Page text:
Online broker JP Markets has been in the news quite often over the last few years, mostly for the wrong reasons.
Among others, an investigation by the Financial Sector Conduct Authority (FSCA) found that the firm issued contracts for difference (CFDs) without the necessary licence and that by accepting all the risk by itself, it effectively traded against its clients.
It emerged during the investigation that the firm’s owner, Justin Paulsen, described clients who made profit on their trades as “toxic clients” and instructed the developers of the trading software to manipulate prices to prevent them from making profitable trades, because it reduced his brokerage’s profits.
The FSCA investigation came after lots of complaints were received. It resulted in the FSCA provisionally suspending the firm’s licence to operate as a financial services provider (FSP) – and eventually applying for the liquidation of JP Markets.
The sector watchdog also assisted the Asset Forfeiture Unit of the National Prosecuting Authority in attaching approximately R258 million in bank accounts under the control of JP Markets and Paulsen.
“This followed an intensive forensic investigation into the business activities of JP Markets that concluded that JP Markets was unlawfully conducting unregistered over-the-counter derivative provider business.
“In short, JP Markets transacted extensively with its clients as a principal, while it was only licensed as an intermediary,” says the FSCA.
“In addition to conducting unregistered over-the-counter business, the investigation also uncovered material misconduct on the part of JP Markets relating to the manipulation of the pricing of bid/offer spreads of profitable clients, operating a business model that created a conflict with each of its clients and failure to comply with the conditions of the provisional suspension of its licence,” the FSCA reported in an update of the case.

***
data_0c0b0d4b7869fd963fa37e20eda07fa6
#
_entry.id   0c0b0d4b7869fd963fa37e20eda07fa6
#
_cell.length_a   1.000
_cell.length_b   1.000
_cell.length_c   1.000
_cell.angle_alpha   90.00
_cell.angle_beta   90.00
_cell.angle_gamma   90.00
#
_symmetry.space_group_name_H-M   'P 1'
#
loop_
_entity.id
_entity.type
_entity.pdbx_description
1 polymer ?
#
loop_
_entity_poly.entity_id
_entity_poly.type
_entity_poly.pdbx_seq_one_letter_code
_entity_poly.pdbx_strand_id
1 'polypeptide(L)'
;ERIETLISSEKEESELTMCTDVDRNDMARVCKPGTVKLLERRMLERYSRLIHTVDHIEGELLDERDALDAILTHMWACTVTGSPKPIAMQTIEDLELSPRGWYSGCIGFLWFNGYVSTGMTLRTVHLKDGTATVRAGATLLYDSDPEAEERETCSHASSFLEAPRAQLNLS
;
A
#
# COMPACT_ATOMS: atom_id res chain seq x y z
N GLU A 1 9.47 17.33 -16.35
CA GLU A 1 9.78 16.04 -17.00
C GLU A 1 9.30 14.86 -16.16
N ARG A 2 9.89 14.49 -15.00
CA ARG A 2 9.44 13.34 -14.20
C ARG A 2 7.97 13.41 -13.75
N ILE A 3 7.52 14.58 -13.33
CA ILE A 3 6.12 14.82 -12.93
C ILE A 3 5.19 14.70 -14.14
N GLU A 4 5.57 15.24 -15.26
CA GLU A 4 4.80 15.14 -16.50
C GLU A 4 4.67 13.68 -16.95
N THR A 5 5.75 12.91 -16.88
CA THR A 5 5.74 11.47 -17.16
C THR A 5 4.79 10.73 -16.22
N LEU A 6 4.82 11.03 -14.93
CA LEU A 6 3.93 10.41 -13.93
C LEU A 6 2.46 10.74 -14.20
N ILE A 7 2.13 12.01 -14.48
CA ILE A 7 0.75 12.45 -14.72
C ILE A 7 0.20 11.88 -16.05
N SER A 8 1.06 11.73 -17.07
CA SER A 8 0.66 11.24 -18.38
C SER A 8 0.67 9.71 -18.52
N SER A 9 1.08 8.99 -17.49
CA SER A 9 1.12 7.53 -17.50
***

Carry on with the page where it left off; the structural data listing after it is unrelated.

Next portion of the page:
The FSCA notes that several courts and the Financial Services Tribunal have dismissed the arguments JP Markets put forward to motivate why it should be allowed to continue its activities.
Reporting on the outcome of two recent applications by JP Markets to the court and the Financial Services Tribunal, the FSCA says the only outstanding case is an appeal by JP Markets to the high court to overturn the final liquidation order granted by the court in September 2020.
A time line of the different rulings by different parties shows the fancy footwork of applications and counter-applications to the courts and, simultaneously, to the Financial Services Tribunal:
- June 19, 2020: FSCA notified JP Markets’ of the provisional suspension of its FSP licence;
- June 24, 2020: JP Markets responded to the suspension;
- July 7, 2020: FSCA applied for liquidation of JP Markets;
- July 14, 2020: FSCA notified JP Markets of its intention to withdraw its FSP licence;
- July 21, 2020: Court hearing to decide the liquidation application postponed;
- August 25, 2020: High court hearing to decide the liquidation application;
- September 7, 2020: High Court (Gauteng Division) granted the final liquidation order;
- September 7, 2020: The FSCA issued a press release to the effect that the firm’s FSP licence was withdrawn due to its liquidation;
- September 23, 2020: JP Markets applied to the Financial Services Tribunal that the FSCA should reconsider its decision to withdraw the firm’s FSP licence;
- December 10, 2020: JP Markets applied to the High Court (Cape Town Division) for the business to be put in business rescue;
- February 26, 2021: The Financial Services Tribunal dismissed JP Market’s application to reinstate its FSP licence; and
- March 4, 2021: The high court dismissed the application to put JP Markets in business rescue.
Of interest is that Paulsen (as first applicant) and the employees (second to 10th applicants) applied to the High Court in Cape Town to put the firm in business rescue after the liquidation order was filed and granted in the Gauteng division of the High Court.